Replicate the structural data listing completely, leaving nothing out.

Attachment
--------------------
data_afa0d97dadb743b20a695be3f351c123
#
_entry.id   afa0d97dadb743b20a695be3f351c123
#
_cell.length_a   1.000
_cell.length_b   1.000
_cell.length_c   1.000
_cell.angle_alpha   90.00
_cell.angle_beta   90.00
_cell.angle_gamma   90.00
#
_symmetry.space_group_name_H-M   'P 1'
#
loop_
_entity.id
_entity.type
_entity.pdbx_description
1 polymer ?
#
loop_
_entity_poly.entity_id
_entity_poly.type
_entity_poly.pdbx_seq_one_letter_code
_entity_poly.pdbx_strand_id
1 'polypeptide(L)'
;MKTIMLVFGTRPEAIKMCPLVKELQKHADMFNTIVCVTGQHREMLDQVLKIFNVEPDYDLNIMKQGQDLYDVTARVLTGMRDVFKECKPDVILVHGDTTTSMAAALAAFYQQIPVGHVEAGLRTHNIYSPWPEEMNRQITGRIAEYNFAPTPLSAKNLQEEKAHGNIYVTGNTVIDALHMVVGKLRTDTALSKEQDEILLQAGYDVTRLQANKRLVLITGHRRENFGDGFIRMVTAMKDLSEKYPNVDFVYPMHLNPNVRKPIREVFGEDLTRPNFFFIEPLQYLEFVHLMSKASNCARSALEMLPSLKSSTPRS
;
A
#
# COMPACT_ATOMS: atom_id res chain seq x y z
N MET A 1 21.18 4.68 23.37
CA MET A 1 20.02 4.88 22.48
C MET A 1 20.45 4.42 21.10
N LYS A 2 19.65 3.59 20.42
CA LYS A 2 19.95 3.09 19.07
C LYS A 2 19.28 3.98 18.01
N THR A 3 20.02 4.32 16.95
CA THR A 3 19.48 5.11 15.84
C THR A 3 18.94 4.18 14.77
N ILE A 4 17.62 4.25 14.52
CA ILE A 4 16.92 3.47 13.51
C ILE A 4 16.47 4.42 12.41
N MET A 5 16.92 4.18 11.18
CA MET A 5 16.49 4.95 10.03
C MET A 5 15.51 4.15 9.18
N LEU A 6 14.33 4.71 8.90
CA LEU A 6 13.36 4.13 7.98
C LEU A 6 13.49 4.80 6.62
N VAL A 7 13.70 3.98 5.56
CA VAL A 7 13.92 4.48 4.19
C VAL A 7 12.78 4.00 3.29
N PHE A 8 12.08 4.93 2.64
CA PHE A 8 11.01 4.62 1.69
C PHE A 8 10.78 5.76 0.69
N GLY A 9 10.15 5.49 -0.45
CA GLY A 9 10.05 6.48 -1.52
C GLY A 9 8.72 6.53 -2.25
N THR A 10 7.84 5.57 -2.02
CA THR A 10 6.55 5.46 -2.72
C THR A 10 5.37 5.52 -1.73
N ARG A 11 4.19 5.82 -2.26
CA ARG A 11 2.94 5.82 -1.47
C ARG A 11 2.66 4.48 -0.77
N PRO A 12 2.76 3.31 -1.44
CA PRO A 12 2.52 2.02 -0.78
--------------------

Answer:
data_afa0d97dadb743b20a695be3f351c123
#
_entry.id   afa0d97dadb743b20a695be3f351c123
#
_cell.length_a   1.000
_cell.length_b   1.000
_cell.length_c   1.000
_cell.angle_alpha   90.00
_cell.angle_beta   90.00
_cell.angle_gamma   90.00
#
_symmetry.space_group_name_H-M   'P 1'
#
loop_
_entity.id
_entity.type
_entity.pdbx_description
1 polymer ?
#
loop_
_entity_poly.entity_id
_entity_poly.type
_entity_poly.pdbx_seq_one_letter_code
_entity_poly.pdbx_strand_id
1 'polypeptide(L)'
;MKTIMLVFGTRPEAIKMCPLVKELQKHADMFNTIVCVTGQHREMLDQVLKIFNVEPDYDLNIMKQGQDLYDVTARVLTGMRDVFKECKPDVILVHGDTTTSMAAALAAFYQQIPVGHVEAGLRTHNIYSPWPEEMNRQITGRIAEYNFAPTPLSAKNLQEEKAHGNIYVTGNTVIDALHMVVGKLRTDTALSKEQDEILLQAGYDVTRLQANKRLVLITGHRRENFGDGFIRMVTAMKDLSEKYPNVDFVYPMHLNPNVRKPIREVFGEDLTRPNFFFIEPLQYLEFVHLMSKASNCARSALEMLPSLKSSTPRS
;
A
#
# COMPACT_ATOMS: atom_id res chain seq x y z
N MET A 1 21.18 4.68 23.37
CA MET A 1 20.02 4.88 22.48
C MET A 1 20.45 4.42 21.10
N LYS A 2 19.65 3.59 20.42
CA LYS A 2 19.95 3.09 19.07
C LYS A 2 19.28 3.98 18.01
N THR A 3 20.02 4.32 16.95
CA THR A 3 19.48 5.11 15.84
C THR A 3 18.94 4.18 14.77
N ILE A 4 17.62 4.25 14.52
CA ILE A 4 16.92 3.47 13.51
C ILE A 4 16.47 4.42 12.41
N MET A 5 16.92 4.18 11.18
CA MET A 5 16.49 4.95 10.03
C MET A 5 15.51 4.15 9.18
N LEU A 6 14.33 4.71 8.90
CA LEU A 6 13.36 4.13 7.98
C LEU A 6 13.49 4.80 6.62
N VAL A 7 13.70 3.98 5.56
CA VAL A 7 13.92 4.48 4.19
C VAL A 7 12.78 4.00 3.29
N PHE A 8 12.08 4.93 2.64
CA PHE A 8 11.01 4.62 1.69
C PHE A 8 10.78 5.76 0.69
N GLY A 9 10.15 5.49 -0.45
CA GLY A 9 10.05 6.48 -1.52
C GLY A 9 8.72 6.53 -2.25
N THR A 10 7.84 5.57 -2.02
CA THR A 10 6.55 5.46 -2.72
C THR A 10 5.37 5.52 -1.73
N ARG A 11 4.19 5.82 -2.26
CA ARG A 11 2.94 5.82 -1.47
C ARG A 11 2.66 4.48 -0.77
N PRO A 12 2.76 3.31 -1.44
CA PRO A 12 2.52 2.02 -0.78